All About Goals
No business gets anywhere without learning the art and science of setting and achieving goals. Successfully running a home is no different! It is critical that as the Mother-in-Chief you learn what types of goals are needed, how to set them, and how to achieve them.
There are different kinds of goals, and as you learn to articulate and action them, you will see that they have very different uses but are deeply interconnected.
First of all, there is your biggest, overriding goal – you might call this a life goal, or a vision statement. It’s your long-distance picture of where you want to be in the end; a measuring-stick of your inner values. This is not a goal in the sense of something you can exactly learn (I want to be a sky-diver, or I want to be bilingual) but rather in the sense of character (I want to help people, or I want to be a good mother and friend.) For a business, this would be a mission statement that they base their decision making around.
Then there are category goals. By category goals, I mean long-term goals for the different categories of your life. These are ones that are so important to balance correctly. You might already have financial goals, which is fine, but along with that you need to have moral goals, relationship goals, health goals, education goals, and so on. When you are setting these goals, you have to first assess where you are now, then mentally “lean out” into the next 3 to 5 years, and put pen to paper to write down where you want to be. This is like a strategic map that a business might do: where we want to be, and how to get there. Michael Linenberger, in his book Master Your Workday Now!, teaches us to ‘spin’ our goals – write them as though you are already enjoying the benefits of them being accomplished, and review them daily. After having read his book several years ago, I re-wrote my existing goals to use the powerful method he teaches. One of the goals I had already expressed was to manage my housework better; I updated it into a short paragraph that starts, “I love my clean, welcoming home.” When you have completed this step – the leaning out – you need to start working backwards to create an action plan. You envision a series of midpoints, and can start to action them.
You can download a free goal-setting worksheet here: Goal-setting worksheet
For example, one of your financial category goals might be getting out of debt in the next 10 years. You’ll need to look at where you are now. How much is your mortgage? What credit card debt do you have? Do you owe on your vehicles? Next, look at where you want to be: debt-free in 10 years. Then, a series of mid-points: vehicles paid off, line-of-credit paid off, credit cards paid off. Finally, an action plan. In this case it might include trading in your vehicles for something cheaper (or selling them entirely and using your bike!), then using the dollars you used to use for your car payment to pay your credit card off by the end of this year, then putting all of those funds to the line-of-credit, and so on. You need to consider, as you are doing this, if your goal is realistic. Are you and your family willing to make the trade-offs required to accomplish this goal? If not, you will need to adjust your goal – either give yourself more time (would 15 years be feasible?) or modify the goal itself (could you have only your mortgage left by the end of 10 years?)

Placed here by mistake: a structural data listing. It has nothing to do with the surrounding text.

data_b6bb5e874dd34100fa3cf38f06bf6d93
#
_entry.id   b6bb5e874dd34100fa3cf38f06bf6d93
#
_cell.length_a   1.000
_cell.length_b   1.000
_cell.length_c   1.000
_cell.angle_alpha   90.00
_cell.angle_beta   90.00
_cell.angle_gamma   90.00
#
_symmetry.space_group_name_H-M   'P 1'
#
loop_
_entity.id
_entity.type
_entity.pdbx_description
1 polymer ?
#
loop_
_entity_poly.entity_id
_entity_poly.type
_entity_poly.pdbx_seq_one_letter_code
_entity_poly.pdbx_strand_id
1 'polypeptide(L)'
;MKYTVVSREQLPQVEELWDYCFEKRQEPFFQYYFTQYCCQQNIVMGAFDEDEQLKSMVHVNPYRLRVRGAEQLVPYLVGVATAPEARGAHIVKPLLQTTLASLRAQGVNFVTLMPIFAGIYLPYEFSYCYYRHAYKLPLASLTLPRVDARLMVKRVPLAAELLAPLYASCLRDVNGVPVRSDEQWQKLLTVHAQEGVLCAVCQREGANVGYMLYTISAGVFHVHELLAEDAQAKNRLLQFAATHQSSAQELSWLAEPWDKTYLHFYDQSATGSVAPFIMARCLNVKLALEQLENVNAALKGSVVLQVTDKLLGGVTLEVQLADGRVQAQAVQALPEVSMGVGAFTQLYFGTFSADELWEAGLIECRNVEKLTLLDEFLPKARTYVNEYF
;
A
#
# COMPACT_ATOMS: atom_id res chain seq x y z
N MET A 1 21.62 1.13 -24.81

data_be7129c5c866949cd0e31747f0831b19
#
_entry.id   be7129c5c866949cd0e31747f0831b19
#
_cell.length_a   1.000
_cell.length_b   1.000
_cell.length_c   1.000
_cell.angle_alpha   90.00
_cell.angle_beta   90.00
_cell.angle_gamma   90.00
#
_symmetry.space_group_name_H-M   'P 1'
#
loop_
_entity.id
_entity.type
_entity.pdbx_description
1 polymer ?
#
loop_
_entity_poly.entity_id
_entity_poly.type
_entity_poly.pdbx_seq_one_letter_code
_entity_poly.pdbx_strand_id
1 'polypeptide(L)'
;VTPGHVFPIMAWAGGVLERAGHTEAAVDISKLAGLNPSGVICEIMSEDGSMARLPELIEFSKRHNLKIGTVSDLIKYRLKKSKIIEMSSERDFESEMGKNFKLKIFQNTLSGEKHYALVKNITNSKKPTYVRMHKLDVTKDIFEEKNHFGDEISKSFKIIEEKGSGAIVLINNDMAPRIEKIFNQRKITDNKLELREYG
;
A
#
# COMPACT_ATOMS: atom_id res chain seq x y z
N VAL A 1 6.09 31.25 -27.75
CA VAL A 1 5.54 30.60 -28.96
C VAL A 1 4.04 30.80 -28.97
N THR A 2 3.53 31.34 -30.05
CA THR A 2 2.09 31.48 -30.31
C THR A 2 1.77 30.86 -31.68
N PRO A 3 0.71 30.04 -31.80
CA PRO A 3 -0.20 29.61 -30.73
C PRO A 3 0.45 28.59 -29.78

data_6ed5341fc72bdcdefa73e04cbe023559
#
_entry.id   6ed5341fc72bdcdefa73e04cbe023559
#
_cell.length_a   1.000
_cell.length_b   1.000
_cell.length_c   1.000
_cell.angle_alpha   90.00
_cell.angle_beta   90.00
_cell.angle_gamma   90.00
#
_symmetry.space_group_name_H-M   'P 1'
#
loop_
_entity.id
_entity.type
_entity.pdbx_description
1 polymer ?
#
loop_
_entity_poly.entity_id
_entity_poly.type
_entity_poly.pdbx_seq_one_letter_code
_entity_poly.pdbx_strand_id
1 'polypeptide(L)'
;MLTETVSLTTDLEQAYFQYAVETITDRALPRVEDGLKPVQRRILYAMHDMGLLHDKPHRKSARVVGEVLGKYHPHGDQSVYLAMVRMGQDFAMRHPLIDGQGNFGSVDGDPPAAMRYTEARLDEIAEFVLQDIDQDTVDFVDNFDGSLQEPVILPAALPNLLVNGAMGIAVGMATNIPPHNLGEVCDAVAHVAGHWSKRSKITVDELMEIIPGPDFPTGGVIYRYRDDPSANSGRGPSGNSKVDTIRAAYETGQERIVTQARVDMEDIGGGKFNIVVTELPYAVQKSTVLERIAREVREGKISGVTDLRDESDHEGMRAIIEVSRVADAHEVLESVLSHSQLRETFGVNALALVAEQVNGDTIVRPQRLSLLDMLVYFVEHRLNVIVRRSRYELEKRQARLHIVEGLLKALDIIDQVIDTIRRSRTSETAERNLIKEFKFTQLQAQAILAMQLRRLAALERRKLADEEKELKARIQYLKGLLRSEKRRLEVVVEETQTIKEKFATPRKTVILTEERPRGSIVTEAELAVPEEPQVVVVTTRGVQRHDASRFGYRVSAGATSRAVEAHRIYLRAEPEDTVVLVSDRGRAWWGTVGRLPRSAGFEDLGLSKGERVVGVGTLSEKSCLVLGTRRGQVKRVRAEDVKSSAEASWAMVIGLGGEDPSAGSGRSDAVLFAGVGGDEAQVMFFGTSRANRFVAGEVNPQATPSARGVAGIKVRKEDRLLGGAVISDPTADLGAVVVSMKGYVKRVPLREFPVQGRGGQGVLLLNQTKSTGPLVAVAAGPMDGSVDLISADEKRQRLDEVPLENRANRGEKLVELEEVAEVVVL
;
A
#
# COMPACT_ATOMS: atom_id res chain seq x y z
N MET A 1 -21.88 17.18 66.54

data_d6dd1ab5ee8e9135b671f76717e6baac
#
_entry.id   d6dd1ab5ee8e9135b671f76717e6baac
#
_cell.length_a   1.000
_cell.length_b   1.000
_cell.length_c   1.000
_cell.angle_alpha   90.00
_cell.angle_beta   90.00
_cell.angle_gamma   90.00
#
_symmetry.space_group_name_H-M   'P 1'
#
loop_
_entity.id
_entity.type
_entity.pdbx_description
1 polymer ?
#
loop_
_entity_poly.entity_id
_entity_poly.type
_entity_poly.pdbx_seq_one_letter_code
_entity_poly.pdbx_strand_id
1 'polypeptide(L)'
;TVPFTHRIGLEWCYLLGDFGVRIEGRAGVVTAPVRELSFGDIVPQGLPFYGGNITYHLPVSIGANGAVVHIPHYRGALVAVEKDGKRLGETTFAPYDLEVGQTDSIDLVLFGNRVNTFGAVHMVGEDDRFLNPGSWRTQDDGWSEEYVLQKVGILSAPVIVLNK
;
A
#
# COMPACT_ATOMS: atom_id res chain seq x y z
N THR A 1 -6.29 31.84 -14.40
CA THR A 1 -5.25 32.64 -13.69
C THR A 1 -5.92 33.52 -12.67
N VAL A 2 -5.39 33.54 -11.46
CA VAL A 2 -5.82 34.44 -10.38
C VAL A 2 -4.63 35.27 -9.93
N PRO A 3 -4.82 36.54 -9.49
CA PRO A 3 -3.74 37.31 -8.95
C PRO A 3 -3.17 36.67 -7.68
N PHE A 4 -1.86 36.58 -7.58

And then there are weekly goals. This is getting close to where the action is, and the old ‘big rock’ analogy helps to accomplish weekly goals. At the start of the week we have a good idea of what the VIGs are – the Very Important Goals. At this time you can put appointments into your calendar, plus anything out-of-the-ordinary, be it a birthday, start of the school year, or your husband’s business trip you’ll need to pack for.
Finally, every evening you need to take a few minutes to plan your next day. We’re not talking about a detailed To-Do list of ‘breathe in, breathe out, take a step’, but rather the key points of the day that are going to have to be done. Usually, this would be taking tomorrow’s part of your weekly goals and putting them into a logical order. When you have something unpleasant or tough to do in a given day remember: “Eat a live frog the first thing in the morning and nothing worse will happen to you the rest of the day.” There are many days when I have actually written TODAY’S FROG onto a piece of paper, along with a reminder or details of the task, and put it onto my alarm clock. My husband laughs, but a lot of those less-than-a-party jobs would not have gotten done otherwise.
And if this article resonates with you, and you want to really dig in, learn the steps, and get the tools to start living a goal-achieving life…you’ll want to buy How to Achieve All Your Goals here for $7. At 46 pages long, it’s what you need to really get going on achieving your goals.